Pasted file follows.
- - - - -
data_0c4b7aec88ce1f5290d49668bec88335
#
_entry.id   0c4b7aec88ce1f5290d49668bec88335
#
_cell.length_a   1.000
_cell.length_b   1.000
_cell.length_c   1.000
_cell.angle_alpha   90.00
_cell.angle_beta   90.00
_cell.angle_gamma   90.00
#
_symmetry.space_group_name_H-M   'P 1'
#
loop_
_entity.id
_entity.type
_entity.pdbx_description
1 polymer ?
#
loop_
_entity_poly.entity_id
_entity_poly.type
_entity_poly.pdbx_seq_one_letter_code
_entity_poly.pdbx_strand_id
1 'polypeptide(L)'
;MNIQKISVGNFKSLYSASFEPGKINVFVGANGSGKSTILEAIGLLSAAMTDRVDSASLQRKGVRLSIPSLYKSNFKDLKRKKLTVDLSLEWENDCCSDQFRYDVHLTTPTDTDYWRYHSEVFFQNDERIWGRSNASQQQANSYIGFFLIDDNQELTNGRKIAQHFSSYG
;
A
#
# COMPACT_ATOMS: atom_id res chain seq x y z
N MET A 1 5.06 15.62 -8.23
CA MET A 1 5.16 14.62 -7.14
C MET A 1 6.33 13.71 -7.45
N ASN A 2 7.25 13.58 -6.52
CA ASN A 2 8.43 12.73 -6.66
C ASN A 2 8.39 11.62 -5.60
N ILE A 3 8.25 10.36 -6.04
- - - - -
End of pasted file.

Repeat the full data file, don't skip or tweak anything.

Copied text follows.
data_0c4b7aec88ce1f5290d49668bec88335
#
_entry.id   0c4b7aec88ce1f5290d49668bec88335
#
_cell.length_a   1.000
_cell.length_b   1.000
_cell.length_c   1.000
_cell.angle_alpha   90.00
_cell.angle_beta   90.00
_cell.angle_gamma   90.00
#
_symmetry.space_group_name_H-M   'P 1'
#
loop_
_entity.id
_entity.type
_entity.pdbx_description
1 polymer ?
#
loop_
_entity_poly.entity_id
_entity_poly.type
_entity_poly.pdbx_seq_one_letter_code
_entity_poly.pdbx_strand_id
1 'polypeptide(L)'
;MNIQKISVGNFKSLYSASFEPGKINVFVGANGSGKSTILEAIGLLSAAMTDRVDSASLQRKGVRLSIPSLYKSNFKDLKRKKLTVDLSLEWENDCCSDQFRYDVHLTTPTDTDYWRYHSEVFFQNDERIWGRSNASQQQANSYIGFFLIDDNQELTNGRKIAQHFSSYG
;
A
#
# COMPACT_ATOMS: atom_id res chain seq x y z
N MET A 1 5.06 15.62 -8.23
CA MET A 1 5.16 14.62 -7.14
C MET A 1 6.33 13.71 -7.45
N ASN A 2 7.25 13.58 -6.52
CA ASN A 2 8.43 12.73 -6.66
C ASN A 2 8.39 11.62 -5.60
N ILE A 3 8.25 10.36 -6.04